Warning For Irish Overseas Property Investors

  • 16 years ago
  • Uncategorized
The Irish tax authority is on a mission to find the source of money used to purchase Irish owned properties abroad and to discover if the owners are generating any taxable income. The probe could have a huge impact on tens of thousands of Irish overseas property investors.

Irelands Sunday Business Post reports that in an effort to assist its investigation, the Revenue authority is adopting a range of more intrusive techniques. These include an examination of foreign tax returns and a trawl of deposit interest earned on foreign bank accounts held by Irish citizens.

Tom Weymes, principal officer with the Revenue’s offshore assets group. ‘‘Our main focus is hot money, money that was never declared to the Revenue for tax purposes. We want to see if any hot money has been used to buy overseas properties”

Hot money, according to Weymes, can be any form of lump sum – from an inheritance to a gift – that has not been declared to the Revenue. During its previous trawl into offshore bank accounts (which recouped more money than any other Revenue investigation), it was discovered that one way of hiding hot money was to plough lump sums into property assets.

‘‘That is why we are focusing on property, particularly overseas property,” said Weymes. The ultimate goal is the difficult task of compiling a comprehensive database detailing all Irish buyers of overseas properties over the past five years.

Most individuals who buy a foreign property for personal use, such as a holiday home, do not have to make a declaration to the Revenue in relation to the property. However, individuals must notify the Revenue if they are earning a net profit from renting it out.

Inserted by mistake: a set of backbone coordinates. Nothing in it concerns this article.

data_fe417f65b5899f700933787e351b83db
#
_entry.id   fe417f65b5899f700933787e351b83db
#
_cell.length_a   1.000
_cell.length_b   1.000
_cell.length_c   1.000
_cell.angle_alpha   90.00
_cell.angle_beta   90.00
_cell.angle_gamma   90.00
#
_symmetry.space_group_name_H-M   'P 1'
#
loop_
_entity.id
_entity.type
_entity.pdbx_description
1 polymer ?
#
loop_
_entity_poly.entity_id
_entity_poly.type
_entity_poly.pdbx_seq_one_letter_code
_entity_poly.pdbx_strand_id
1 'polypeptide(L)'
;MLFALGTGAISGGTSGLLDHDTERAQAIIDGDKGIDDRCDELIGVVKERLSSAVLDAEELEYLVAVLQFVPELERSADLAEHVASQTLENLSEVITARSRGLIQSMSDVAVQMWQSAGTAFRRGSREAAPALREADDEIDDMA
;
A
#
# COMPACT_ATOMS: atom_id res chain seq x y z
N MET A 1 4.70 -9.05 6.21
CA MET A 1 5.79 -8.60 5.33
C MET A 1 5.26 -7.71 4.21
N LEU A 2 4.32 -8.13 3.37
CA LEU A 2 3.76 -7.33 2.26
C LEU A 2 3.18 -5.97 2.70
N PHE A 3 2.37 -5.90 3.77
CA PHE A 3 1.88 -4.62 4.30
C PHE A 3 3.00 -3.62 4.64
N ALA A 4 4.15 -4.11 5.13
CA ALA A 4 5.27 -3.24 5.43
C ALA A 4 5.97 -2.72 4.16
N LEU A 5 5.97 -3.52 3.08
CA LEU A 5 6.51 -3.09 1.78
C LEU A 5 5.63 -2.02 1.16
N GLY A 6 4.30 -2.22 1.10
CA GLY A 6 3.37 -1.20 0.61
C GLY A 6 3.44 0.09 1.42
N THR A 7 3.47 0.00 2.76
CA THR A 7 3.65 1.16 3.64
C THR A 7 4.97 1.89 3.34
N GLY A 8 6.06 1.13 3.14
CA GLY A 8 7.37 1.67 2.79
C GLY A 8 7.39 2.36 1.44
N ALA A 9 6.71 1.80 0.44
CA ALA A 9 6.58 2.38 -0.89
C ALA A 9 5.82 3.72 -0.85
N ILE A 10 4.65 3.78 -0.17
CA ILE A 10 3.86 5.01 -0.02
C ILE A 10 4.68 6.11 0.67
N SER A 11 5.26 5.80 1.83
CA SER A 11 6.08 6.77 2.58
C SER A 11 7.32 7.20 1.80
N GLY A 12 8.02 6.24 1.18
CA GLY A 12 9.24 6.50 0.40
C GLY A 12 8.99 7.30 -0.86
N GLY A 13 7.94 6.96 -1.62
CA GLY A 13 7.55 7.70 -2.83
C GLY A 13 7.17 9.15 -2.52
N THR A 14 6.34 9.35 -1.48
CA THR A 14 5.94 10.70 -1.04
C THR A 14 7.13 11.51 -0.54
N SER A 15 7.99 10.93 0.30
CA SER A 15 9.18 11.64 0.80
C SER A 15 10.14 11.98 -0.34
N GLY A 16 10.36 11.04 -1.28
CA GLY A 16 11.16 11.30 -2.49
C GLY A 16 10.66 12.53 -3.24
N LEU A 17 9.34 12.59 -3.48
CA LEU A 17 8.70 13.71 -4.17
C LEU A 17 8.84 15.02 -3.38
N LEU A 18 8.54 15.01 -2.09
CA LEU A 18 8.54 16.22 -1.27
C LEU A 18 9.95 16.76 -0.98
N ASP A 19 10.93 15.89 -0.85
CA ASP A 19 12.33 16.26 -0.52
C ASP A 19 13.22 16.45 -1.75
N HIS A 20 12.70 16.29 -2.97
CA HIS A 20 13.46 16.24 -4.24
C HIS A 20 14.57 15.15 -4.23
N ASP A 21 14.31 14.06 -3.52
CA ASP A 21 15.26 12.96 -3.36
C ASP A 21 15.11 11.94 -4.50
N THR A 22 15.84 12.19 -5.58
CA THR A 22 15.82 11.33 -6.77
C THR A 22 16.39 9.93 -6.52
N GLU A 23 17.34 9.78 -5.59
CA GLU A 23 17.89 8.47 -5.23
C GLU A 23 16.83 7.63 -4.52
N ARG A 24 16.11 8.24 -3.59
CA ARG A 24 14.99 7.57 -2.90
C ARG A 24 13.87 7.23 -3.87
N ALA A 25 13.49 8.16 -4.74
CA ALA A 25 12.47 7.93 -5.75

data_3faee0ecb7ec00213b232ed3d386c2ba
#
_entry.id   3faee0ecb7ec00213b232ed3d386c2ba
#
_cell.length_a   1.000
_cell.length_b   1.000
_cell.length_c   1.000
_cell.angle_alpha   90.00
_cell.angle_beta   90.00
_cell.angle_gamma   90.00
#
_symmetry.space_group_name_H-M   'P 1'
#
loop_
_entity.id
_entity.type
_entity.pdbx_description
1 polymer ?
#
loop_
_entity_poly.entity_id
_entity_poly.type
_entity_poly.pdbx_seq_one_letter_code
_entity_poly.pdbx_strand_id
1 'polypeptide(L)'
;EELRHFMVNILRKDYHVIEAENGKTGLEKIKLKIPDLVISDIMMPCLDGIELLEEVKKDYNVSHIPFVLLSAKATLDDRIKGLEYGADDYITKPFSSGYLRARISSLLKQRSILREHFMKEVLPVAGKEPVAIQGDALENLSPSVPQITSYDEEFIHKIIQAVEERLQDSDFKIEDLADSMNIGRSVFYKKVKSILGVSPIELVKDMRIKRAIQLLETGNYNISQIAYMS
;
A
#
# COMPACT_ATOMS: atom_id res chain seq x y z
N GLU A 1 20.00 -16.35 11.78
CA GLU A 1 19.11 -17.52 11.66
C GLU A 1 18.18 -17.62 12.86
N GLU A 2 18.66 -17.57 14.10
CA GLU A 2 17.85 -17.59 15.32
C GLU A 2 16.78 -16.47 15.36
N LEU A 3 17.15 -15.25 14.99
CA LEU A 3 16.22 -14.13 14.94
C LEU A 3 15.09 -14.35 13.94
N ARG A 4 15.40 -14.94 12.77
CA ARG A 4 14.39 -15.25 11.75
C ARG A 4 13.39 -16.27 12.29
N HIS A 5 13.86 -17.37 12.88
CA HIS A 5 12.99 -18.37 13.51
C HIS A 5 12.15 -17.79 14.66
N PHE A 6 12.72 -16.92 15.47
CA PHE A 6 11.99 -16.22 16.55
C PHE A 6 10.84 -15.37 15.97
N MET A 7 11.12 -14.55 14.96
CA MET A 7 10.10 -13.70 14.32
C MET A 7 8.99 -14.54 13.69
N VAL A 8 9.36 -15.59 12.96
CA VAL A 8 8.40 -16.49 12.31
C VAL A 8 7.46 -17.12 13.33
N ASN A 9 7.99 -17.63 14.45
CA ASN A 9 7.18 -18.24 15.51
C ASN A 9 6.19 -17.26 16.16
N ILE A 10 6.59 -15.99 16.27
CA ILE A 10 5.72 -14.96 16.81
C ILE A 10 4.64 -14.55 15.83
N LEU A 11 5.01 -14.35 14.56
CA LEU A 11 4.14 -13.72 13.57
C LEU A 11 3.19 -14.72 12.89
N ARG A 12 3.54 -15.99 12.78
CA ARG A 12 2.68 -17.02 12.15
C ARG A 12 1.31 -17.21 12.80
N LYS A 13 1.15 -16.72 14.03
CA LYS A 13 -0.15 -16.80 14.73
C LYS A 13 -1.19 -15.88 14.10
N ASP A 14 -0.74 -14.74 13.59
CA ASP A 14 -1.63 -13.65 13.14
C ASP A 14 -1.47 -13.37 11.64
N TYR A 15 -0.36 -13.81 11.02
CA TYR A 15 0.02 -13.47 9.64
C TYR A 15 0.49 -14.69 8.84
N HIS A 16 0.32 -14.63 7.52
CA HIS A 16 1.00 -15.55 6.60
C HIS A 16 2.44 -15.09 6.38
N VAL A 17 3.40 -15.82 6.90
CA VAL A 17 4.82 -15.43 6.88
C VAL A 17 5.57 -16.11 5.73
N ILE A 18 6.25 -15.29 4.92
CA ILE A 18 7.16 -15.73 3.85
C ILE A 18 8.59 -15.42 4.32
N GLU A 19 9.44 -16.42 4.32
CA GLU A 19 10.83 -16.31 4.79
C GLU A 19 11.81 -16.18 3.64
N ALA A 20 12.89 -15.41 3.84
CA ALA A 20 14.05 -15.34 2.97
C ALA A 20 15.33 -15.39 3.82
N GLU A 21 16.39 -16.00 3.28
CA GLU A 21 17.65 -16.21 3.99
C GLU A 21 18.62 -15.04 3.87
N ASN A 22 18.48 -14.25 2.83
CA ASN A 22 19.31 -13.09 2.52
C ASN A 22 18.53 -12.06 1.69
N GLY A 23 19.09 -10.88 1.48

Under a recent European information sharing protocol called the EU Savings Directive, the Revenue is provided with details of the deposit interest earned by Irish residents on overseas bank accounts.

Already, the Revenue has received details of thousands of Irish individuals with such deposit interest. The tax authority recently sent off an initial tranche of letters to Irish individuals requesting further information.

The Revenue is investigating if money from those bank accounts has been used to buy overseas properties, and if the money involved has been declared.

The Revenue will assess the results of this initial trawl before deciding whether to scale up its examination of the information gleaned under the directive.

The tax authority has also entered exchange of information agreements with its counterparts in a number of countries, including Spain, France and Britain. This cooperation has enabled the Irish Revenue to access foreign tax returns filed by Irish citizens.

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